While the food is good, the desserts are very disappointing. Heuberger is also known for his profiteroles ($20) at Les Bistrot, but here the choux is merely dried and crusty, instead of crisp and fluffy. The vanilla ice cream is generic and none of us liked the chocolate, which is too common.
It may be called the pleasure cake ($20), which is a kitkat cake, but it gives no pleasure at all.
“Good marketing to call this the pleasure cake,” I said.
My friend replied, “It does give pleasure if your threshold for pleasure is low.”
BURN. haha. Talking about burn, the cake is accompanied by burned butter ice cream, which doesn’t really have any taste. It’s sweet, but we couldn’t tell it’s burnt or if it’s butter. Can’t believe we paid $20 for this.
We paid about $235 for three persons. The savoury food is excellent, and I enjoyed that part of dining. But as to our dining experiences, vis-a-vis the desserts and the direction of the restaurant, Atout needs some work.
40C Harding Road Singapore 249548
tel: +65 6679 1800
You may be interested in…
–Summer Hill, Sunset Way: Rustic French Bistro by Former Chefs of Cocotte and Bird Bird
–Como Cuisine, Dempsey: Indian-Inspired Modern Cuisine Recommended by Foodie
–Merci Marcel, Tiong Bahru: Who is Marcel and Why Should We Thank Him?
–The Dempsey Cookhouse & Bar Singapore: 3 Michelin-Starred Chef Jean-Georges Vongerichten, Condescending Service, & Everything But the Signature Dishes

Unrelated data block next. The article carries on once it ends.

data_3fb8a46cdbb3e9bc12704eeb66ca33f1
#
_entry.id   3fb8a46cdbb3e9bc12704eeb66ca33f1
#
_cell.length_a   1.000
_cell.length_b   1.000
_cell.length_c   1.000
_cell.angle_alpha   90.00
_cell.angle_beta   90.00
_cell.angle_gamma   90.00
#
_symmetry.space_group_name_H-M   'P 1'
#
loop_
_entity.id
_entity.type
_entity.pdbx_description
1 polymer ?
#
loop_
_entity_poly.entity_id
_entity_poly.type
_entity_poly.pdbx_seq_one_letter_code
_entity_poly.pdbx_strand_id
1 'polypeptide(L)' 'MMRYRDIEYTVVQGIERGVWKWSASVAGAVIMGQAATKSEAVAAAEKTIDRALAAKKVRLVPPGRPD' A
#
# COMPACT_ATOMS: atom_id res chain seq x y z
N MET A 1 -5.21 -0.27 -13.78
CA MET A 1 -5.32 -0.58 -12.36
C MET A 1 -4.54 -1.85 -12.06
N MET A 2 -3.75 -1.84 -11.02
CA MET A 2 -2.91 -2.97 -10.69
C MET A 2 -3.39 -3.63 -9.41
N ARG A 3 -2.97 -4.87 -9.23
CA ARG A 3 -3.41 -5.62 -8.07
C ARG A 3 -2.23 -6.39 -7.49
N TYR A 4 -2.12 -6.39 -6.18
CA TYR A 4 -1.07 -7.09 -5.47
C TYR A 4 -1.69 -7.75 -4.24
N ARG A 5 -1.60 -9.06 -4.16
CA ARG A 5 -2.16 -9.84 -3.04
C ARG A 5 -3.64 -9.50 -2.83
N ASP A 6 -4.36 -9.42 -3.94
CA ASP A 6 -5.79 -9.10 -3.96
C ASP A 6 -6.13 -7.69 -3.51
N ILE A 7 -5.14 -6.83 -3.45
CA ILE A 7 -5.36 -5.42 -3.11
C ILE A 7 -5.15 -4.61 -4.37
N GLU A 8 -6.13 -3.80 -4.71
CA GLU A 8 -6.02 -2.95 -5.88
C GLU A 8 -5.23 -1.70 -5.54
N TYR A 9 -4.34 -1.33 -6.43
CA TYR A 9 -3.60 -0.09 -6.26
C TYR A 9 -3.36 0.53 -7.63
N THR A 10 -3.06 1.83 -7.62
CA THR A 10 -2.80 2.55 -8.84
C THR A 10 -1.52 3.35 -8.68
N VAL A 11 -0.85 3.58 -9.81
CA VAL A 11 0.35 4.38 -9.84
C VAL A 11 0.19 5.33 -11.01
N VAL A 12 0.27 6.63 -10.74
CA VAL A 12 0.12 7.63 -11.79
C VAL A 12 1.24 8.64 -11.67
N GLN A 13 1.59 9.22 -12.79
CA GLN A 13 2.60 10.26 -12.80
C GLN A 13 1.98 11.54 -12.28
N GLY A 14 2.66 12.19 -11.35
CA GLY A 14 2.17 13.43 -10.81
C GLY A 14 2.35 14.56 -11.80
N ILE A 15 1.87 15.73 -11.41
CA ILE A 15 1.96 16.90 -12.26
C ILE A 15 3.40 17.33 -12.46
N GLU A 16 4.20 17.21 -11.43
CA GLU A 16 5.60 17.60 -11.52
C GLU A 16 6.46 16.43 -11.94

Written by Dr. A. Nathanael Ho.
Categories: >$60, Dempsey, French, Large Group
Bad service. Delivery came 3 hours later than the appointed time. No decency to inform the customers that delivery faced delays; numerous calls made to the the restaurant proved redundant, emails also were not replied to.
Finally when I managed to speak to a June who said she was the Manager, she requested for our understanding as they have more than a thousand orders for delivery to fulfill.
Whose problem was it?
Never mind, I told myself to understand as it was raining and to show compassion to the delivery guys.
However, the disappointment was huge upon receiving the delivery. The butters were melted, for a dairy perishable, I was stunned the orders were not packed in thermal bags nor did it come with any ice packs. The packaging corners were almost torn, butter oil was leaking thru the paper wrapping. The truffle butter was vacuum packed in a plain plastic envelope without a food label. Is this acceptable??
The quality of the butter most definitely has been compromised. Some pieces were meant as gifts.
What to do now?
If you’re not ready to do LIVE and handle your logistics, please do not even start to do it.
You’ve compromised on your reputation and the quality of your food.
Your response and handling of this matter is totally unacceptable and it frustrates the customers.